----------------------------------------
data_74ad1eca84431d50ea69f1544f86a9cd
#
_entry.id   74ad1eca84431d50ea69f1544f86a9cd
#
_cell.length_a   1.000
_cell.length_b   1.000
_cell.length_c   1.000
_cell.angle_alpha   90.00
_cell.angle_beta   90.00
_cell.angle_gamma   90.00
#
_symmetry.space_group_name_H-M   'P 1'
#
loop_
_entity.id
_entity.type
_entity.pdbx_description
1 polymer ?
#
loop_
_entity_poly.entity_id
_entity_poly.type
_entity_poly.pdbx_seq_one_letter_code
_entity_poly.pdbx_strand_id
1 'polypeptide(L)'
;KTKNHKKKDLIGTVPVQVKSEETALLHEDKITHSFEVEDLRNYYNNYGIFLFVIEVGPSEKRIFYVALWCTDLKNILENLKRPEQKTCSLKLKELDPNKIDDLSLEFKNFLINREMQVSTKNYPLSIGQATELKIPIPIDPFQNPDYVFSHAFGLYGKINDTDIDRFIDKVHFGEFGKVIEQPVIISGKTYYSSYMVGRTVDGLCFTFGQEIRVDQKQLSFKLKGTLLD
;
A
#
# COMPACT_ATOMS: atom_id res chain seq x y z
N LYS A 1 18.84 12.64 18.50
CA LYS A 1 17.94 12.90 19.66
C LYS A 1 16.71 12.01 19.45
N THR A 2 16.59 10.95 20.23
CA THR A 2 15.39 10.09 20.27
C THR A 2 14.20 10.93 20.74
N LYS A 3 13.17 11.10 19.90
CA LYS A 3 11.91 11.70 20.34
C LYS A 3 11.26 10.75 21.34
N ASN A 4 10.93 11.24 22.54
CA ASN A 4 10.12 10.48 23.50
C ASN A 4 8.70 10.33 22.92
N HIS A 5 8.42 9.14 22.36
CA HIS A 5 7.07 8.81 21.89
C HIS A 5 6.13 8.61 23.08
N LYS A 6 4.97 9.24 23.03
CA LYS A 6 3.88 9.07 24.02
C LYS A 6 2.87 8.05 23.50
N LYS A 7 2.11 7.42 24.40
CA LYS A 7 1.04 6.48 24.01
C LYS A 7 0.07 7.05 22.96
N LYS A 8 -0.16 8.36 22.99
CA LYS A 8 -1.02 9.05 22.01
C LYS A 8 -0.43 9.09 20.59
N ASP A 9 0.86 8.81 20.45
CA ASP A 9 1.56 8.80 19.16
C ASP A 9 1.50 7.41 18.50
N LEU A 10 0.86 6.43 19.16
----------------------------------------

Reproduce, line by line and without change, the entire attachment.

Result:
data_74ad1eca84431d50ea69f1544f86a9cd
#
_entry.id   74ad1eca84431d50ea69f1544f86a9cd
#
_cell.length_a   1.000
_cell.length_b   1.000
_cell.length_c   1.000
_cell.angle_alpha   90.00
_cell.angle_beta   90.00
_cell.angle_gamma   90.00
#
_symmetry.space_group_name_H-M   'P 1'
#
loop_
_entity.id
_entity.type
_entity.pdbx_description
1 polymer ?
#
loop_
_entity_poly.entity_id
_entity_poly.type
_entity_poly.pdbx_seq_one_letter_code
_entity_poly.pdbx_strand_id
1 'polypeptide(L)'
;KTKNHKKKDLIGTVPVQVKSEETALLHEDKITHSFEVEDLRNYYNNYGIFLFVIEVGPSEKRIFYVALWCTDLKNILENLKRPEQKTCSLKLKELDPNKIDDLSLEFKNFLINREMQVSTKNYPLSIGQATELKIPIPIDPFQNPDYVFSHAFGLYGKINDTDIDRFIDKVHFGEFGKVIEQPVIISGKTYYSSYMVGRTVDGLCFTFGQEIRVDQKQLSFKLKGTLLD
;
A
#
# COMPACT_ATOMS: atom_id res chain seq x y z
N LYS A 1 18.84 12.64 18.50
CA LYS A 1 17.94 12.90 19.66
C LYS A 1 16.71 12.01 19.45
N THR A 2 16.59 10.95 20.23
CA THR A 2 15.39 10.09 20.27
C THR A 2 14.20 10.93 20.74
N LYS A 3 13.17 11.10 19.90
CA LYS A 3 11.91 11.70 20.34
C LYS A 3 11.26 10.75 21.34
N ASN A 4 10.93 11.24 22.54
CA ASN A 4 10.12 10.48 23.50
C ASN A 4 8.70 10.33 22.92
N HIS A 5 8.42 9.14 22.36
CA HIS A 5 7.07 8.81 21.89
C HIS A 5 6.13 8.61 23.08
N LYS A 6 4.97 9.24 23.03
CA LYS A 6 3.88 9.07 24.02
C LYS A 6 2.87 8.05 23.50
N LYS A 7 2.11 7.42 24.40
CA LYS A 7 1.04 6.48 24.01
C LYS A 7 0.07 7.05 22.96
N LYS A 8 -0.16 8.36 22.99
CA LYS A 8 -1.02 9.05 22.01
C LYS A 8 -0.43 9.09 20.59
N ASP A 9 0.86 8.81 20.45
CA ASP A 9 1.56 8.80 19.16
C ASP A 9 1.50 7.41 18.50
N LEU A 10 0.86 6.43 19.16